I am grateful I discovered the platform back in 2012 and started hosting in 2014, I even made it my new career full time with listings in two different countries, Uruguay and the United States. I even help and brought a lot of people into the platform, guests, and hosts alike. I got really good at it, and I love doing it despite I can’t seem to be good enough to be recognized for my effort. I also spend thousands of hours learning from the best hosts and trying to think from both ends, the guest and the host end. I am detailed oriented worked in Graphic Design for years as well as high-end restaurants. I stayed in "Super Host" homes to see why I wasn't one. The problem I came across and I have been too busy to write it down till now, was a step in the guest review process that leads to confusion and guests feeling unsure of themselves, second-guessing themselves and then you get that 3 stars rate that kills your hard-earned reputation, we can't even making a point and stuck with you hoping the next season the planets align and mercury is back to direct if you even question that as a possibility why you got stuck. I think guests are generally good intended and trying to be fair and helpful, but they are most likely confused in how to properly leave an honest review, especially when it comes to rating, new and season guests alike. Can we make the guest reviews simpler? that one question they are asked from yo 1 to 5 stars to rate their overall experience, whether comes first or last after they gave you 5 stars in all rating categories such as cleaning, communication, accuracy...what seems to be happening is that when you ask a guest to rate from 1 to 5 everything about their experience and they find everything great, they rate everything 5 stars and even the written review is spectacular but you still end up getting a 3-star rating when they rated you 5 in everything, I think is that question that has to be the rock in the shoe and here is why? because after they qualify you with 5 stars in everything then you give them a choice to rate the overall experience and unless they really want to hurt you and/or have too much time to ponder how this thing was designed, this rating step of "how was your overall experience..." is bad user experience, is very confusing and because of because it, guests are lead to second guess themselves, and if they already believe you are worth 5 stars in everything you asked them, asking again is like saying them "are you sure? are you sure everything was great with your stay, are you sure you want to give a 5 stars review? or is it @Airbnb that doesn't really want us to become Super Hosts? Anyways I have consistent evidence proving my "3-star average crap theory" that keeps bringing my average down below 4.8 every time...can we please take a look at this! I can't take it anymore. Thanks for your time and hopefully this will help in some way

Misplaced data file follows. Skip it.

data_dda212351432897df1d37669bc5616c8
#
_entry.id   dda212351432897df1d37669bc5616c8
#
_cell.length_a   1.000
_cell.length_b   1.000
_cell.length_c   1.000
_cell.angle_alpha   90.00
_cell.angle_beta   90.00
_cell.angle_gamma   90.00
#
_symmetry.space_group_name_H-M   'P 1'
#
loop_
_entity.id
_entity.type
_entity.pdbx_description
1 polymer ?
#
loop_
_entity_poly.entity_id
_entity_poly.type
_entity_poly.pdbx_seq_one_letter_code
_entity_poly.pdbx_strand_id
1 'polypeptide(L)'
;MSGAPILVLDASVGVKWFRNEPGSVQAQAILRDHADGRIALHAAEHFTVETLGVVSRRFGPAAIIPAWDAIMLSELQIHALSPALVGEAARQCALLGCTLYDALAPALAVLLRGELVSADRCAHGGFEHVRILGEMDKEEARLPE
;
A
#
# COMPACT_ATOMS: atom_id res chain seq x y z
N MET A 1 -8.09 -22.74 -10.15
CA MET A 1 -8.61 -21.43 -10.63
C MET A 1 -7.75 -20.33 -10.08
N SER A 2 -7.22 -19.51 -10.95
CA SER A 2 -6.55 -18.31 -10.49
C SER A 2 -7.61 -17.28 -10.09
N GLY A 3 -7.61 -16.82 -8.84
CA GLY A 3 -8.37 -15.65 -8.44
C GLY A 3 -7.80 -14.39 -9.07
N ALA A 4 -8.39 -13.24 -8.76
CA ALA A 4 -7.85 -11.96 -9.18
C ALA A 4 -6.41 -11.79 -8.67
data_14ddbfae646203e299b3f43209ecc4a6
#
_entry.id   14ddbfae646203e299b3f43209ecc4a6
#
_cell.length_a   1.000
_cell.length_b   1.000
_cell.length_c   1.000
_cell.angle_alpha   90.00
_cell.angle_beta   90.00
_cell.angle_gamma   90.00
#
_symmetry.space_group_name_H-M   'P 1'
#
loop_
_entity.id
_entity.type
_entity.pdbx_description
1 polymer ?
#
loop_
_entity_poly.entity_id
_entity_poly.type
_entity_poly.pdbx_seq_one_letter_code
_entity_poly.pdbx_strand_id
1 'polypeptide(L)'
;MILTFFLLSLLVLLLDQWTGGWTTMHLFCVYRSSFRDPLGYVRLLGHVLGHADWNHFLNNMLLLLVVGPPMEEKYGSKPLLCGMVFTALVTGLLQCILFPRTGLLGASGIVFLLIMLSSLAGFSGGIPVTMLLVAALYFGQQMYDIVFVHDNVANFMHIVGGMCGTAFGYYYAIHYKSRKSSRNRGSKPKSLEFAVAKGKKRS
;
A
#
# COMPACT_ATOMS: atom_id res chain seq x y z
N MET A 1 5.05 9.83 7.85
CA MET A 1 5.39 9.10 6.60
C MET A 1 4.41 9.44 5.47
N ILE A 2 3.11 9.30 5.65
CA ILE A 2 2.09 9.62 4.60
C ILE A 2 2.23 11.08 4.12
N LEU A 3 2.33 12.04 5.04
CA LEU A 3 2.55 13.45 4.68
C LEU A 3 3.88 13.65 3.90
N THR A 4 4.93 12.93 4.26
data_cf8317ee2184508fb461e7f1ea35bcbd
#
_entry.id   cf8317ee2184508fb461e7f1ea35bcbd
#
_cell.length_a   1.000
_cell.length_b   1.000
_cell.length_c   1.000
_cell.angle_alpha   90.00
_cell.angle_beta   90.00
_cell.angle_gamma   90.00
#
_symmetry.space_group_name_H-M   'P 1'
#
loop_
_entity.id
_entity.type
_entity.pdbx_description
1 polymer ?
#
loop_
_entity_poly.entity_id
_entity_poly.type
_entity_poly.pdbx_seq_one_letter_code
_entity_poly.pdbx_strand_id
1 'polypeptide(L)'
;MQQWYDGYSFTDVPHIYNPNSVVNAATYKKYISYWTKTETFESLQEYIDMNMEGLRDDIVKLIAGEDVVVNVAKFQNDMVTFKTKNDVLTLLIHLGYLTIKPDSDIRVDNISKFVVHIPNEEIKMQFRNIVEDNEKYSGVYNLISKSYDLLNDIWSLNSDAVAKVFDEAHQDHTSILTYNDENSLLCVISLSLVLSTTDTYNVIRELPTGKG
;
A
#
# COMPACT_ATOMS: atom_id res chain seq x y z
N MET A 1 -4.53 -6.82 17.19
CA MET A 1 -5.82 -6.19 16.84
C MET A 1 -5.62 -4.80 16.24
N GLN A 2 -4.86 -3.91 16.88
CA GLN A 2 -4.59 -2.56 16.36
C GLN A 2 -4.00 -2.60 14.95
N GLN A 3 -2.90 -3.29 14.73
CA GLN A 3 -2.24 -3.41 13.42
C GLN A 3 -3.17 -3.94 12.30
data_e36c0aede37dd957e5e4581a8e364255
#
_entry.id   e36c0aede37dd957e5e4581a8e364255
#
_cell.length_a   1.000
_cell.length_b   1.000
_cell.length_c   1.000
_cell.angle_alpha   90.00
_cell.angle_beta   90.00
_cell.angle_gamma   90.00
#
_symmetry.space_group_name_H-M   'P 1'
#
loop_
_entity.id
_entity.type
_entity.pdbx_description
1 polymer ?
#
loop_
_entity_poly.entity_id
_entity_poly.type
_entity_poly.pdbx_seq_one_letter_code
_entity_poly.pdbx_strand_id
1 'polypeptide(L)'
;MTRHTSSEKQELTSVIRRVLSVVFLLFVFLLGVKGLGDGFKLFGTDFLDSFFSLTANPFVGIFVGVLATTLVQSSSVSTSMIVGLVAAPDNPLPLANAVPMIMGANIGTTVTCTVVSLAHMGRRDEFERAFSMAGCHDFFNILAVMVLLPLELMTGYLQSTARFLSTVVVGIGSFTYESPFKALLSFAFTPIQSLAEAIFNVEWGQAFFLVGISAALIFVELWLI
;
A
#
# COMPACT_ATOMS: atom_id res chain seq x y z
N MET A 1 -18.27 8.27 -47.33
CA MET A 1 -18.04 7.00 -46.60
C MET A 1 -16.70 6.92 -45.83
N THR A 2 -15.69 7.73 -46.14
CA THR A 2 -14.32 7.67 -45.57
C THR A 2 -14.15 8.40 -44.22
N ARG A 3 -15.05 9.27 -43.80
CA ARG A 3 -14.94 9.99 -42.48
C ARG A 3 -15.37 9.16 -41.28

Make @Airbnb Airbnb great again!
I have been a host since June 2020 with a lower level suite in my home. Overall the experience has been very positive with mostly all great guests. There are two key areas that I feel need to be addressed to protect AirBnB Hosts.
Having searched online, I am one of MANY hosts who are complaining about being penalized in listing rankings for declining stays; this has been a complaint from hosts for years.
I am specifically referring to requests from people who don't meet the criteria in the listing but try to book anyway. We have a "No children under 10" and "No pets" policy with both being clearly stated in the listing in more than one place. I have declined several stays from people who request to book anyway and then message me to ask is it ok to bring a child or pet. This has further been an issue with the COVID pandemic as I have also had to decline reservation that were in direct violation of the BC Health Order making the requested stays illegal.
When I contacted AirBnB to discuss this issue, the only solution offered was a suggestion to turn of Auto Book. However, when I went to do that, I got several warnings from the AirBnB system telling me that this is probably going to reduce the number of bookings and it would penalize my online listing rankings. The system did everything to discourage me from doing what was recommended by support. In other words, either way I'm getting punished.